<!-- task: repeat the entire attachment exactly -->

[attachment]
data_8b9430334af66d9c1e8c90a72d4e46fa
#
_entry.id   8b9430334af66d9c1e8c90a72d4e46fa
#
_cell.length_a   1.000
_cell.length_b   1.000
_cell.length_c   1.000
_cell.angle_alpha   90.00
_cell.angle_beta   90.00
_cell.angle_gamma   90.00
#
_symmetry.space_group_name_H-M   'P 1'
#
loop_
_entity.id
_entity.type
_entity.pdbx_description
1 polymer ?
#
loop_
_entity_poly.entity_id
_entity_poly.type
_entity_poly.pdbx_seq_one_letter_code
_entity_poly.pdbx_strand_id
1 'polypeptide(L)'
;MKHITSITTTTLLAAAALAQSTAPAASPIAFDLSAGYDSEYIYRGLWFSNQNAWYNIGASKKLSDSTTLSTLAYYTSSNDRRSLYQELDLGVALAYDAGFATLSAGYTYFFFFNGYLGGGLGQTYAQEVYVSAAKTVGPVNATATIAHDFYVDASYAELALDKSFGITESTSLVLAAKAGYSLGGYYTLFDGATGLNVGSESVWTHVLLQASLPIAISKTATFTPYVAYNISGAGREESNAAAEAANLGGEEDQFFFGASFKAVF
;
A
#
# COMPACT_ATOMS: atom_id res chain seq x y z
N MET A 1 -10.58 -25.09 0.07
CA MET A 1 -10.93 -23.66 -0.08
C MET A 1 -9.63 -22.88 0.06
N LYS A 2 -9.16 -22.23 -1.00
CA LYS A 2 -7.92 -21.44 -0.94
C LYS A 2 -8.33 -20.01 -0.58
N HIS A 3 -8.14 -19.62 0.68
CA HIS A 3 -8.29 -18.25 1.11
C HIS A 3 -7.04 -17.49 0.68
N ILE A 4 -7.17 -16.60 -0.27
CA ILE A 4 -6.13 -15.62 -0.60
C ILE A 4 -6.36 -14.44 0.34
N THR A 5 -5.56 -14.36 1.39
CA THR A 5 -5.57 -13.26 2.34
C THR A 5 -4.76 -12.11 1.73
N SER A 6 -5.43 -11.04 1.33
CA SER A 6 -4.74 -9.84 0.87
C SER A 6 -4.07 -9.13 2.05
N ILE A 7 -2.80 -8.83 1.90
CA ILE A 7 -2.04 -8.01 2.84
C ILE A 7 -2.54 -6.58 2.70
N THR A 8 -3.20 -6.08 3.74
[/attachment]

data_8b9430334af66d9c1e8c90a72d4e46fa
#
_entry.id   8b9430334af66d9c1e8c90a72d4e46fa
#
_cell.length_a   1.000
_cell.length_b   1.000
_cell.length_c   1.000
_cell.angle_alpha   90.00
_cell.angle_beta   90.00
_cell.angle_gamma   90.00
#
_symmetry.space_group_name_H-M   'P 1'
#
loop_
_entity.id
_entity.type
_entity.pdbx_description
1 polymer ?
#
loop_
_entity_poly.entity_id
_entity_poly.type
_entity_poly.pdbx_seq_one_letter_code
_entity_poly.pdbx_strand_id
1 'polypeptide(L)'
;MKHITSITTTTLLAAAALAQSTAPAASPIAFDLSAGYDSEYIYRGLWFSNQNAWYNIGASKKLSDSTTLSTLAYYTSSNDRRSLYQELDLGVALAYDAGFATLSAGYTYFFFFNGYLGGGLGQTYAQEVYVSAAKTVGPVNATATIAHDFYVDASYAELALDKSFGITESTSLVLAAKAGYSLGGYYTLFDGATGLNVGSESVWTHVLLQASLPIAISKTATFTPYVAYNISGAGREESNAAAEAANLGGEEDQFFFGASFKAVF
;
A
#
# COMPACT_ATOMS: atom_id res chain seq x y z
N MET A 1 -10.58 -25.09 0.07
CA MET A 1 -10.93 -23.66 -0.08
C MET A 1 -9.63 -22.88 0.06
N LYS A 2 -9.16 -22.23 -1.00
CA LYS A 2 -7.92 -21.44 -0.94
C LYS A 2 -8.33 -20.01 -0.58
N HIS A 3 -8.14 -19.62 0.68
CA HIS A 3 -8.29 -18.25 1.11
C HIS A 3 -7.04 -17.49 0.68
N ILE A 4 -7.17 -16.60 -0.27
CA ILE A 4 -6.13 -15.62 -0.60
C ILE A 4 -6.36 -14.44 0.34
N THR A 5 -5.56 -14.36 1.39
CA THR A 5 -5.57 -13.26 2.34
C THR A 5 -4.76 -12.11 1.73
N SER A 6 -5.43 -11.04 1.33
CA SER A 6 -4.74 -9.84 0.87
C SER A 6 -4.07 -9.13 2.05
N ILE A 7 -2.80 -8.83 1.90
CA ILE A 7 -2.04 -8.01 2.84
C ILE A 7 -2.54 -6.58 2.70
N THR A 8 -3.20 -6.08 3.74